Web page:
When it comes to government infrastructure projects, it seems that management problems and vast cost overruns are the order of the day.
In the last decades, large infrastructure projects have continued to bleed the country financially while denying the targeted citizens the desired benefits.
Amongst the outstanding projects that were unsuccessful in recent times are the FengYue Glass Manufacturing Company, which swallowed P500 million, as well as Morupule B power plant, which cost more than P11 billion but still required major refurbishments.
Some observers indicated that the effects of cost overruns in the country are not confined to a single industry, but are reflected in the state of the overall economy of the country.
Recently, the Parliamentary portfolio committee on Transport, Works, Communications and Technology condemned government for what it termed “supply driven policy implementation,” noting that there is the propensity, particularly in the public sector, to undertake projects without due assessment of the need for such projects.
“Projects are developed because of the ability of the government to procure them than an assessed need for such projects,” the committee asserted.
While there is collective concurrence in Botswana that the country experiences poor project implementation, experts say little has been documented on causes of these problems.
However, a public finance expert at the University of Botswana (UB), Emmanuel Botlhale said there have been efforts to document causes of poor project implementation, such as declining public accountability, lack of commitment to reforming the public sector, decline in commitment by state authorities and lack of a culture of professional project management.
In his recent research paper titled, ‘Enhancing public project implementation in Botswana during the NDP 11 period,’ Botlhale stated that successful project implementation is critical in development planning, adding that if there is poor project implementation, economic development will be stalled.
“Successful project implementation will result in a successful project. However, successful project implementation is complex and difficult,” he said.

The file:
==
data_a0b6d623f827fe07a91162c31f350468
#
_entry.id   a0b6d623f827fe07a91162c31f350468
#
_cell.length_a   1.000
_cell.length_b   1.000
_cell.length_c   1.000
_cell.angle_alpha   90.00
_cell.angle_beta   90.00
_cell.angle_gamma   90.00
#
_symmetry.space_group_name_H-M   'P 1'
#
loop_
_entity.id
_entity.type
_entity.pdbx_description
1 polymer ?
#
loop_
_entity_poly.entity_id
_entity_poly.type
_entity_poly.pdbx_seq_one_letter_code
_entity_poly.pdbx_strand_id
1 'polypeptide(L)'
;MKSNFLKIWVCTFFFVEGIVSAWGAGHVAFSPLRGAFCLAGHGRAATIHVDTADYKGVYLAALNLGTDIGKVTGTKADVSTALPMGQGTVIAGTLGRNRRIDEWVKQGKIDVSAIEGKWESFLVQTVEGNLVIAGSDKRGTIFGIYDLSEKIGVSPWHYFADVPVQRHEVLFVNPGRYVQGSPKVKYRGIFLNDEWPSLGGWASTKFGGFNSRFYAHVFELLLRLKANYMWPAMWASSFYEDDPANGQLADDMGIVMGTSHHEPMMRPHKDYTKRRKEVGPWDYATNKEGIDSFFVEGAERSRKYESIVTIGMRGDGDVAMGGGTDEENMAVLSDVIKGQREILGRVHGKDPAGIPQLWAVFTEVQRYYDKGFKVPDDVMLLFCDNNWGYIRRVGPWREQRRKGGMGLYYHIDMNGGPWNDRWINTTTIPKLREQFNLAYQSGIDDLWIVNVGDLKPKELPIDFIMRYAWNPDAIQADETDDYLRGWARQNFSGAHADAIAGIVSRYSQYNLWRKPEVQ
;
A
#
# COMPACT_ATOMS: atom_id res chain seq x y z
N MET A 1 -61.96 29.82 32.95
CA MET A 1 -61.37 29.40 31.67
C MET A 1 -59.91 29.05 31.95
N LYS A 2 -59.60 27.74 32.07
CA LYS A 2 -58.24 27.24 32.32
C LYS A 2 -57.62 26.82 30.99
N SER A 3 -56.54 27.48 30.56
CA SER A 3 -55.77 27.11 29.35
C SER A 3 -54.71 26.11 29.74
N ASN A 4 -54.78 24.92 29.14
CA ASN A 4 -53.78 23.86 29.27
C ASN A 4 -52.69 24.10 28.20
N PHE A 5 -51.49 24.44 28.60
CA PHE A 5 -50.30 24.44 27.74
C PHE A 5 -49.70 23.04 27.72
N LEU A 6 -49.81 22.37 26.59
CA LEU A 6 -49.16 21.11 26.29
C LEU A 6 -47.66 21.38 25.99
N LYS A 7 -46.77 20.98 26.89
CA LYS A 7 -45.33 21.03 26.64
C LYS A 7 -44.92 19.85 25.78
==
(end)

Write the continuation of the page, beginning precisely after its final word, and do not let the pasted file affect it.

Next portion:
He stated however that this is not to say that successful project implementation is an impossible feat or a quest for ‘the Holy Grail’.
Botlhale highlighted the five phases in the life of a project, which are the initiation stage, planning, implementation or execution, monitoring and controlling and commissioning and closeout.
“The challenge, therefore, is to deploy all efforts to ensure successful implementation, and hence a successful project,” Botlhale said.
Recently, the International Monetary Fund (IMF) in its technical assistance report on Botswana stated that despite relatively high public investment spending, the quality of infrastructure has fallen sharply in recent years.
According to the IMF, while Botswana performed better than peers and emerging market averages up to 2010, more recently, indicators of infrastructure quality, both survey based and physical indicators of access and service delivery, suggest significant bottlenecks, particularly in access to electricity supply and railways.
“Around one third of investment spending does not result in the level or quality of infrastructure of countries, which manage their resources efficiently,” said the IMF.
It said the efficiency gap for Botswana is 37%, which is higher than emerging economies and the average for all countries.
IMF stated that large inefficiencies in the provision of public infrastructure underscore the need to improve Botswana’s public investment management framework.
“To fully realise economic growth from public investment spending, a number of areas require further attention,” said the IMF.
While the Fund acknowledges the generally strong planning institutions that the country has, it said there is a need to improve project appraisal, selection, and monitoring.
It indicated that inadequate project management often undermines project implementation, noting that the current project development management system, which is meant to track progress in implementing projects, is not functional as reports are generated manually, sometimes with significant delay.
“Project managers for mega projects are not identified at the design stage, which could contribute to implementation delays and possibly cost overruns during implementation.”
Another challenge that the international organisation identified is the lack of experienced engineers, which it said could put government at risk of developing infrastructure that needs to be replaced or repaired at significant cost. Other researchers have found that clients and project managers play a major contributory role in activities that lead to project cost overruns at conception or planning or designing phase.
In many cases, they say the project implementation phase allocated blame to contractors, architects and quantity surveyors for cost overruns, while quantity surveyors and contractors were found to be responsible for cost overruns at the completion or commissioning phase.